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The Voting Rights Act of 1965

After nearly 100 of organized resistance, Black Americans reached a milestone victory with the passage of the Voting Rights Act of 1965.

The Act gave the federal government power to ensure that state and local voting laws were not discriminatory to any citizen eligible to vote.

The passage of the Voting Rights Act of 1965 is one of the most important civil rights laws in American history. 100 years after the end of the Civil War, the Act enforced the voting rights promises of the 15th Amendment to the U.S. Constitution that prohibits federal and state governments from denying a citizen the right to vote based on that citizen’s "race, color, or previous condition of servitude."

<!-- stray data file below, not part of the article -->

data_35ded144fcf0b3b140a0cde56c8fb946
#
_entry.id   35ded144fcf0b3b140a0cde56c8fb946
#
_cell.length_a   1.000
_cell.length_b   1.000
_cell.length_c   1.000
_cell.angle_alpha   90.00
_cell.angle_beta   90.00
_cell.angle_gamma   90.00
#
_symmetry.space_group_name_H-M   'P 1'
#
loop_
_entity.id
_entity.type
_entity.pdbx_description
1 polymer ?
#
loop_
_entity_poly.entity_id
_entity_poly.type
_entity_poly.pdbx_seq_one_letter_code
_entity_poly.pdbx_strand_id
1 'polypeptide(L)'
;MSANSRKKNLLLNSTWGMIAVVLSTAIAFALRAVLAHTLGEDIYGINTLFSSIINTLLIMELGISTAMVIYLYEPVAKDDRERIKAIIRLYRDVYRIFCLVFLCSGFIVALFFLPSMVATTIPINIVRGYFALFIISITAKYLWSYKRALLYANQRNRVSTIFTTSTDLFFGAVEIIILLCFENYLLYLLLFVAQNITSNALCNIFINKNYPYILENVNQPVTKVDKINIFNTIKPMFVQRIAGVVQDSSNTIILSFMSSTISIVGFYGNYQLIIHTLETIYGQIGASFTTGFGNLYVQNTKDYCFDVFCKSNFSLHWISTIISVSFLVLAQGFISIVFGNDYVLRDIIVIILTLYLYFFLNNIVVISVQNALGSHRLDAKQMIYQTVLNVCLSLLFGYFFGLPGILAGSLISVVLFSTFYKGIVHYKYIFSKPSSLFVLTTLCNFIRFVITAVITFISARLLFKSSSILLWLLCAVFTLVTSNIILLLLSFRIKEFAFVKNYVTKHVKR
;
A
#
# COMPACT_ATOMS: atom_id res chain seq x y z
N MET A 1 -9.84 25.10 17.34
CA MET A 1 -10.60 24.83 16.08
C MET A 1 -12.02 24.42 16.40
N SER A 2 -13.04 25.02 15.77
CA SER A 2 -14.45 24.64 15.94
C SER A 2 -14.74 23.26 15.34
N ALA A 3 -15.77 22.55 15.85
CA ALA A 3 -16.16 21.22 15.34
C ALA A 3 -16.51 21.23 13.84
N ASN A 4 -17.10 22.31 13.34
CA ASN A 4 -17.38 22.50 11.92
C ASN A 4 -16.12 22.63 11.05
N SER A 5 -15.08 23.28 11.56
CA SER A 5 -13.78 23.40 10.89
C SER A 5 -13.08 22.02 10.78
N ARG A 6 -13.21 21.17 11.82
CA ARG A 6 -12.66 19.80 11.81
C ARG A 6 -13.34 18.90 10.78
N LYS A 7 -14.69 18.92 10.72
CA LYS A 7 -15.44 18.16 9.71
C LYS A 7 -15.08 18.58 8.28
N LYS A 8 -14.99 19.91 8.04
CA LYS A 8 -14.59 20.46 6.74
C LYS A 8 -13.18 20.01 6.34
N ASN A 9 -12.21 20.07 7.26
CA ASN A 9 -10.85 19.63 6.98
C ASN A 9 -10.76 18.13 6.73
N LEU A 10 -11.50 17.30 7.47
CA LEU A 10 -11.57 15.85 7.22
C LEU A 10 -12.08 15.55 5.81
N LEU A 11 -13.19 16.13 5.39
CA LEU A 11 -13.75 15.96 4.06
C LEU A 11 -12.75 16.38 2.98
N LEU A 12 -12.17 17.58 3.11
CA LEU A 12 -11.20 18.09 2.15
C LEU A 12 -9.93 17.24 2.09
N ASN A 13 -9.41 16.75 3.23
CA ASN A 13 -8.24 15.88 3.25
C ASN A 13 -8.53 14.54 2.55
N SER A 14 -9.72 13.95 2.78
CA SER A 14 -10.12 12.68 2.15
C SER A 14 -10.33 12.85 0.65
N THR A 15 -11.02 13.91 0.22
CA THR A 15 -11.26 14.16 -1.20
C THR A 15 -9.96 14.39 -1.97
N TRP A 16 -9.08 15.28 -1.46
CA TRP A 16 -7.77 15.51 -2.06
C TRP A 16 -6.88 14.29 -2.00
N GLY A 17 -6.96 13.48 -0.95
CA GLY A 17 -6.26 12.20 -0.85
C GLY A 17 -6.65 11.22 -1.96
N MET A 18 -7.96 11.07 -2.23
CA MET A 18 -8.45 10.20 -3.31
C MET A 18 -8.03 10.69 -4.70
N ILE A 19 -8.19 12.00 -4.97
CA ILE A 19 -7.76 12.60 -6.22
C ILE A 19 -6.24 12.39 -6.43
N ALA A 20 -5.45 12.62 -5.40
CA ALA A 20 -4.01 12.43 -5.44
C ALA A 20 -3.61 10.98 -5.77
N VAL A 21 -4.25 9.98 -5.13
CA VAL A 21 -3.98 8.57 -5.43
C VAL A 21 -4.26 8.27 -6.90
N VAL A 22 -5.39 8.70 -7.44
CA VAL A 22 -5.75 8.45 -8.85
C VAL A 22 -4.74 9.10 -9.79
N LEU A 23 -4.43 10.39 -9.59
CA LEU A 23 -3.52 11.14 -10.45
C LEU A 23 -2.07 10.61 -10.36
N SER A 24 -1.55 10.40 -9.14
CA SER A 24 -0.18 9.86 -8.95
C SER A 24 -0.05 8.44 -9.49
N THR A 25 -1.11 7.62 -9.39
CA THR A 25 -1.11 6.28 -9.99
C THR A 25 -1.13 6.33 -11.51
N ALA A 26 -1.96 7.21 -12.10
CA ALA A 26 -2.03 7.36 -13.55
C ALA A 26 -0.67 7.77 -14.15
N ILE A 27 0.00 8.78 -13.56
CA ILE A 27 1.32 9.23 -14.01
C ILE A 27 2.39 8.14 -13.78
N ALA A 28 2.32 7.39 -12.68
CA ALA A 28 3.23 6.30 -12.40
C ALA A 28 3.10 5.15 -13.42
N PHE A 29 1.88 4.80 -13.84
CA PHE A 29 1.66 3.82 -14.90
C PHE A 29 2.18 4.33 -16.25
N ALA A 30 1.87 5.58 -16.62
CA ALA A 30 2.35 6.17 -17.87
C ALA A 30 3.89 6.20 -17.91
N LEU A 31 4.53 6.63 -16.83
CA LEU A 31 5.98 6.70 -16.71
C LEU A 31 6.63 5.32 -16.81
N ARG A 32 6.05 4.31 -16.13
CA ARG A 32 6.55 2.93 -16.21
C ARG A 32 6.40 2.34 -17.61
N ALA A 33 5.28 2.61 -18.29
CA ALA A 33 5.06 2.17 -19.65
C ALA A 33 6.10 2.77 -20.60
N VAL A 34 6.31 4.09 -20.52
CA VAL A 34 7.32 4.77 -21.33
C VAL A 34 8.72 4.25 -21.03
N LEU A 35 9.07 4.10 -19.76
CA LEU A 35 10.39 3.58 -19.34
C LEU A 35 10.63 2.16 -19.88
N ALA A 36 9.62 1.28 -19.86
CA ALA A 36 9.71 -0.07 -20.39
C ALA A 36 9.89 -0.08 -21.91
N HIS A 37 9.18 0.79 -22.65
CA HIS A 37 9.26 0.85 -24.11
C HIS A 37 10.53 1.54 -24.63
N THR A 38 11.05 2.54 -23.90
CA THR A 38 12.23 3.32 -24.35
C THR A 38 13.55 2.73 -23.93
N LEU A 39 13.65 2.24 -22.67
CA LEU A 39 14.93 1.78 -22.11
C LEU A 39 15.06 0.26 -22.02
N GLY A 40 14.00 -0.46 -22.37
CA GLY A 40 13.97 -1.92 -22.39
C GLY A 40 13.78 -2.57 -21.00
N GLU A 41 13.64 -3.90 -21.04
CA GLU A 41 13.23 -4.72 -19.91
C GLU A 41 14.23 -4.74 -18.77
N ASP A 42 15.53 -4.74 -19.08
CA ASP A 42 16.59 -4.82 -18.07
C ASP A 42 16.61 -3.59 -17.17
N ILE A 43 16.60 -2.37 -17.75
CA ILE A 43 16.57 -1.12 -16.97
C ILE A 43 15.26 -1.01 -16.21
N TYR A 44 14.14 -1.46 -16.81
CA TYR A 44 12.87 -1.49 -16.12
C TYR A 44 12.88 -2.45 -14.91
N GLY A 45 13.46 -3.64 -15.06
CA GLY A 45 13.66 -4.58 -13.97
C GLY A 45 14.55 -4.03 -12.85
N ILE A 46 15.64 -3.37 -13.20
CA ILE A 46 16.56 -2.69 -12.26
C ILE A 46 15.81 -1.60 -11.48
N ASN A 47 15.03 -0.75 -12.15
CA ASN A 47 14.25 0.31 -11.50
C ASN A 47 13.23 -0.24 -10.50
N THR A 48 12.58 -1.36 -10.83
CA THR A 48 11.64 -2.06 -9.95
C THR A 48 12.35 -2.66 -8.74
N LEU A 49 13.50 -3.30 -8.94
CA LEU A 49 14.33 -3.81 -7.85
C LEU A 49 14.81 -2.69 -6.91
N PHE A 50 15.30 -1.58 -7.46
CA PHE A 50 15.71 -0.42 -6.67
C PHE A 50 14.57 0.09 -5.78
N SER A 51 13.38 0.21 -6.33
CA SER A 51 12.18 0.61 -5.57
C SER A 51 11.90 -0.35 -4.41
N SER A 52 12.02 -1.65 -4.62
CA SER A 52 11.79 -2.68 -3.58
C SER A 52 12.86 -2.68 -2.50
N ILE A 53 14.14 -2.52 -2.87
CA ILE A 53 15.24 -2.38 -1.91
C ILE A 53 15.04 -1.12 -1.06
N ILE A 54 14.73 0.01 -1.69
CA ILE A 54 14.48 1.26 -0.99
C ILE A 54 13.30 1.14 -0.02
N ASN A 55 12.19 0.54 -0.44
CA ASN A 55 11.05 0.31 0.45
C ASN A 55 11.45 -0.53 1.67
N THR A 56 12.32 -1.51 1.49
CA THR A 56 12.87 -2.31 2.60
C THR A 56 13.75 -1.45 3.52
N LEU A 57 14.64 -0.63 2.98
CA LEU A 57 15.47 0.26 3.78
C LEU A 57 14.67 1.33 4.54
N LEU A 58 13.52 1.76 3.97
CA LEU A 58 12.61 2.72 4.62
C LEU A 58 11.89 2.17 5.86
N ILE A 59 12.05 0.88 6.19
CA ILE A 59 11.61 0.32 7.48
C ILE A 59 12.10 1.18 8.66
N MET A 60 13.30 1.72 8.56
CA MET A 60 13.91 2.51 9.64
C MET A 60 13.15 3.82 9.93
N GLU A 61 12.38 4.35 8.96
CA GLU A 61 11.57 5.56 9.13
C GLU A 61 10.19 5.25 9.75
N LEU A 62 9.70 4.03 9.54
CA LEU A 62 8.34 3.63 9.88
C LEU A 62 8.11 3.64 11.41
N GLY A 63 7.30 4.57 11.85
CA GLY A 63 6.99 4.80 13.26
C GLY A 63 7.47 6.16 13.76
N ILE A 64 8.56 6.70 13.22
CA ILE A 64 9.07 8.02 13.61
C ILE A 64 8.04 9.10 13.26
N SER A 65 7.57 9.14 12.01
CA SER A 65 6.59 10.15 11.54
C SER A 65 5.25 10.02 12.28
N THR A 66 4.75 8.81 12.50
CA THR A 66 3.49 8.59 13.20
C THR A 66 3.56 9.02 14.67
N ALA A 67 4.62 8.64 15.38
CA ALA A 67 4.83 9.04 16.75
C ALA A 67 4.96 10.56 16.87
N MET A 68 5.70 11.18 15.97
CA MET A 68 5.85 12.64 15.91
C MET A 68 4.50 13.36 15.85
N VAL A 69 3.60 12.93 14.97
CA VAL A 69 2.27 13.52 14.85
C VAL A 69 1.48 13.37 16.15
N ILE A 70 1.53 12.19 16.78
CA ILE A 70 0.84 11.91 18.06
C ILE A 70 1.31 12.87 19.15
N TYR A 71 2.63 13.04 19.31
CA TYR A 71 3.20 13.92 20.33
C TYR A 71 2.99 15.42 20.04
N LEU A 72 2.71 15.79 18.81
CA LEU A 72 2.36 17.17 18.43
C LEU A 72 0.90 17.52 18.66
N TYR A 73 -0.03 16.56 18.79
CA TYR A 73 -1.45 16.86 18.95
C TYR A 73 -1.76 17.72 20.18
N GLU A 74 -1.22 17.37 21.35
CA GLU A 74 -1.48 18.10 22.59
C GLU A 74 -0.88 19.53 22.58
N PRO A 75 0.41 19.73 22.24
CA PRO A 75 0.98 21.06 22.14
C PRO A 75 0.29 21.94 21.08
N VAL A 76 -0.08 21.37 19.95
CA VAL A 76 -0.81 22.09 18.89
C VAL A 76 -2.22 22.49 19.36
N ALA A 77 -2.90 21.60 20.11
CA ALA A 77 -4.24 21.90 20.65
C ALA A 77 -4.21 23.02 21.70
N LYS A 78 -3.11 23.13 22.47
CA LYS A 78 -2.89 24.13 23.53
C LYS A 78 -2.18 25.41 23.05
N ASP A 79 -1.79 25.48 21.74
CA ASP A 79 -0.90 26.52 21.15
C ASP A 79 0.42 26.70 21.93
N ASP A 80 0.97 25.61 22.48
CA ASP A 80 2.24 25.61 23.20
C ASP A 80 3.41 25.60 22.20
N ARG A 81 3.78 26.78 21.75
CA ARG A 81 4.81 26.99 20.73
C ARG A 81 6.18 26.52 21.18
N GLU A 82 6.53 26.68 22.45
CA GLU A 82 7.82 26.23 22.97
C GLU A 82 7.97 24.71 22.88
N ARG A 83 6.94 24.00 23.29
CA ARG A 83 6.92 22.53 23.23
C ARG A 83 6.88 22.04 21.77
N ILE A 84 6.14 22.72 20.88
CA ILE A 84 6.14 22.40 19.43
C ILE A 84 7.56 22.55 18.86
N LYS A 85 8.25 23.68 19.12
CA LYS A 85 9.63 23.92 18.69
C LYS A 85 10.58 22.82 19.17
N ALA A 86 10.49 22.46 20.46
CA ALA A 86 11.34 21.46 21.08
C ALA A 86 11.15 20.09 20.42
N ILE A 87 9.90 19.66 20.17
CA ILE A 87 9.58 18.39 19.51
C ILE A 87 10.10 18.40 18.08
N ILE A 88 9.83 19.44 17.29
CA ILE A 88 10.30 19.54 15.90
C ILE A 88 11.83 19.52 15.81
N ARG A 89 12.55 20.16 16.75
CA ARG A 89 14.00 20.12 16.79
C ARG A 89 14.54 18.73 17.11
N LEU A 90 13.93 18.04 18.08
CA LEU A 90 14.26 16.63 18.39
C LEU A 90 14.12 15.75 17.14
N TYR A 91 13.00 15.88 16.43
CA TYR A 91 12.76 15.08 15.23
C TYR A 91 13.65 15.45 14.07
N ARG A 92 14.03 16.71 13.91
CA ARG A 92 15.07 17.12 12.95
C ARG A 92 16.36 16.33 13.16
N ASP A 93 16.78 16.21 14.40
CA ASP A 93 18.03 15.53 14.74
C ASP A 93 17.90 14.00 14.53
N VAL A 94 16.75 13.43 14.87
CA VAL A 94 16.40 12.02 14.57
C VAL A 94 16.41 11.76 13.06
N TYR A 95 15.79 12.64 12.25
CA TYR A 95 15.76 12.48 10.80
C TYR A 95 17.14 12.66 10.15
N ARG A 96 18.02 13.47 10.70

The law aimed to eliminate the tools of voter suppression at state and local levels that prevented African Americans from voting. Over the years, its protections have removed voting barriers for other groups, including Latin@s, Asian Americans and Pacific Islanders, American Indians, language minorities and voters with disabilities.

Fifty years later, 2015, we marked the 50th anniversary of the passage of this monumental legislation, knowing there is still much more work to be done. We need to stay restless until all receive their voting rights without strings attached or barriers to jump through.